ARC Review: Dreadnought by April Daniels

dreadnoughtGoodreads/Amazon/B&N/iBooks

“The shelter of boyhood ended, and they called me a young man. For no reason at all, they looked at the things that felt right to me, and they took them.

Even down to the way I carry my books and cross my legs. They took it. They took everything. Puberty came, and my body turned on me, too. Watching every part of myself I liked rot away one day at a time, the horrified impostor staring back at me. Watching the other girls, the ones who they let be girls, head in the other direction.

Every day, torn away further from myself, chained down tighter. Suffocated. Strangled.

They’ll make a man of me. Show me how to be a man. Teach me to man up by beating me down.

They never ask if I want to be a man.”

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Danny Tozer has a problem: she just inherited the powers of the world’s greatest superhero. Until Dreadnought fell out of the sky and died right in front of her, she was trying to keep people from finding out she’s transgender. But then her second-hand superpowers transformed her body into what she’s always thought it should be. Now there’s no hiding that she’s a girl.

It should be the happiest time of her life, but between her father’s dangerous obsession with curing her girlhood, her best friend suddenly acting like he’s entitled to date her, and the classmate who is secretly a masked vigilante, Danny’s first weeks living in a body that fits her are more difficult and complicated than she could have imagined.

She doesn’t have much time to adjust. Dreadnought’s murderer, a cyborg named Utopia, still haunts the streets of New Port City. If Danny can’t sort through the confusion of coming out, master her powers, and stop Utopia in time, humanity faces extinction.

review4 Stars 

***I received this eARC as a gift in exchange for an honest review via NetGalley & Diversion Books

+++Potential triggers: violence, verbal abuse

With a classic superhero fix that would do Marvel proud and a protagonist that speaks from the heart, Dreadnought is the book you didn’t know your soul needed, but it answered just the same. 

Sometimes the world is a bleak and terrifying place and so much seems hopeless. All we can do is fight through the darkness and stand strong in our convictions. Dreadnought is that quintessential story. The world can be a cruel place for those who are different and humanity can leave a lot to be desired. Dreadnought is a story of strength, hope, and perseverance, of embracing what you know in your heart and not letting anyone tell you different, despite the adversity and fear.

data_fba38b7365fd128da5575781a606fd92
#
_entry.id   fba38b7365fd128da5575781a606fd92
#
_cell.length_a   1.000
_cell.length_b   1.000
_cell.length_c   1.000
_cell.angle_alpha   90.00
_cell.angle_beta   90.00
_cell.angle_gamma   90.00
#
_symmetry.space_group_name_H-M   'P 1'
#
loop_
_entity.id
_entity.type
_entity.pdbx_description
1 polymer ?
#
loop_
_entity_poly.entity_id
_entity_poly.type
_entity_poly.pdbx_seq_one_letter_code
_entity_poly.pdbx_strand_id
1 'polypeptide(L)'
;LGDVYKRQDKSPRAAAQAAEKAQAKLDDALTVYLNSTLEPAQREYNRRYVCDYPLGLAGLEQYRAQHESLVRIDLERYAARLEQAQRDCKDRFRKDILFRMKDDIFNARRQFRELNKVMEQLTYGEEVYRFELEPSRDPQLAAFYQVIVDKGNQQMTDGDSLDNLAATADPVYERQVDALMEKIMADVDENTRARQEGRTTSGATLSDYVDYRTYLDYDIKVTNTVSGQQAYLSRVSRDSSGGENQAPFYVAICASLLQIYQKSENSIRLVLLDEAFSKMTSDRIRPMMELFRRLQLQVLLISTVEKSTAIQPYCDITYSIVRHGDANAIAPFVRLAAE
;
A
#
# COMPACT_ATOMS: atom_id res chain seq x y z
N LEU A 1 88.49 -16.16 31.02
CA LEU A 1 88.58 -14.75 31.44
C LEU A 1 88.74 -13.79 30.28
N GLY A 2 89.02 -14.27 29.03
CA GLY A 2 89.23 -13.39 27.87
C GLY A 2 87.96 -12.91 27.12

Danny (Danielle) Tozer has lived her life in a body she feels betrayed her. I’ve never had such a keen insight into a character and their emotions. Danny’s story reflects the boxes that our sex puts us in, the way that society pushes and crafts each child into perceived ideas of masculinity and femininity. Danny has always known she was female, despite being anatomically male. She talks about how she gradually was pushed out of a circle of girls that she was friends with, how she was pushed into sports, and what she was expected to act like to assume the role of a male. My heart broke a little more with each loss, because that’s what they are deaths. It didn’t matter if Danny wanted to hold her books is a “girly” way, she was criticized for being too feminine and forced to adjust even the smallest of her mannerisms for fear of reprimand, even if part of her was dying inside with each small defeat. It’s eye-opening. How many times are people dismissive? How many times do people say, what’s the big deal, it’s a choice, what’s it matter, just hold your books differently? When you’re hit with Danny’s emotions and how it’s slowly killing her inside to relinquish even the tiniest bit of herself to satisfy society’s need to dichotomize, it cuts deeply. It’s powerful and insightful and will make you see the world differently. A transgender superhero. This makes my heart happy.